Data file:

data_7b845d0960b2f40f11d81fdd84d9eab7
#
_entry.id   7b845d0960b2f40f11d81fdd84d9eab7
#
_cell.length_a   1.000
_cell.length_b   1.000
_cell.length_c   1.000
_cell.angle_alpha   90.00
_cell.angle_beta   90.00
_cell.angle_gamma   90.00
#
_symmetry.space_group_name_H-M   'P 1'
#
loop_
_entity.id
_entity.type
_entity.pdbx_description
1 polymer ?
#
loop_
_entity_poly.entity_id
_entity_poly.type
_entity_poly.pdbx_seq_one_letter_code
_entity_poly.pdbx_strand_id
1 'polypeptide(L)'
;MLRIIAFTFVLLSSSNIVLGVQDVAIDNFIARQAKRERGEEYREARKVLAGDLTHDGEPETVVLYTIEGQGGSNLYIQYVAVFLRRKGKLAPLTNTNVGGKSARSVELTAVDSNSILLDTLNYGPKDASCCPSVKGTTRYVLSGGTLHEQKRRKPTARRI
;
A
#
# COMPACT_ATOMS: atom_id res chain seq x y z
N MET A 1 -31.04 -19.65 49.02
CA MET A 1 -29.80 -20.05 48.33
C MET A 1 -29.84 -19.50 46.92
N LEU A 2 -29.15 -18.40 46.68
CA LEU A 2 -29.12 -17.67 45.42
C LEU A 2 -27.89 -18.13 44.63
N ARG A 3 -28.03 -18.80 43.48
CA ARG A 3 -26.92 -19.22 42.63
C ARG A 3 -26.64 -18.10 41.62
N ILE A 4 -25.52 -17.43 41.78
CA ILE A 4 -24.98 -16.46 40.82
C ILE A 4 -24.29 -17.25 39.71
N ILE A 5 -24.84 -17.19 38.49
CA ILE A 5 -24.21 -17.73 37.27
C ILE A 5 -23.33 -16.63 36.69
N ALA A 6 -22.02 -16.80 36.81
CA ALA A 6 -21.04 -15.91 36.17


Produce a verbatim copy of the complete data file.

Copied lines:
data_7b845d0960b2f40f11d81fdd84d9eab7
#
_entry.id   7b845d0960b2f40f11d81fdd84d9eab7
#
_cell.length_a   1.000
_cell.length_b   1.000
_cell.length_c   1.000
_cell.angle_alpha   90.00
_cell.angle_beta   90.00
_cell.angle_gamma   90.00
#
_symmetry.space_group_name_H-M   'P 1'
#
loop_
_entity.id
_entity.type
_entity.pdbx_description
1 polymer ?
#
loop_
_entity_poly.entity_id
_entity_poly.type
_entity_poly.pdbx_seq_one_letter_code
_entity_poly.pdbx_strand_id
1 'polypeptide(L)'
;MLRIIAFTFVLLSSSNIVLGVQDVAIDNFIARQAKRERGEEYREARKVLAGDLTHDGEPETVVLYTIEGQGGSNLYIQYVAVFLRRKGKLAPLTNTNVGGKSARSVELTAVDSNSILLDTLNYGPKDASCCPSVKGTTRYVLSGGTLHEQKRRKPTARRI
;
A
#
# COMPACT_ATOMS: atom_id res chain seq x y z
N MET A 1 -31.04 -19.65 49.02
CA MET A 1 -29.80 -20.05 48.33
C MET A 1 -29.84 -19.50 46.92
N LEU A 2 -29.15 -18.40 46.68
CA LEU A 2 -29.12 -17.67 45.42
C LEU A 2 -27.89 -18.13 44.63
N ARG A 3 -28.03 -18.80 43.48
CA ARG A 3 -26.92 -19.22 42.63
C ARG A 3 -26.64 -18.10 41.62
N ILE A 4 -25.52 -17.43 41.78
CA ILE A 4 -24.98 -16.46 40.82
C ILE A 4 -24.29 -17.25 39.71
N ILE A 5 -24.84 -17.19 38.49
CA ILE A 5 -24.21 -17.73 37.27
C ILE A 5 -23.33 -16.63 36.69
N ALA A 6 -22.02 -16.80 36.81
CA ALA A 6 -21.04 -15.91 36.17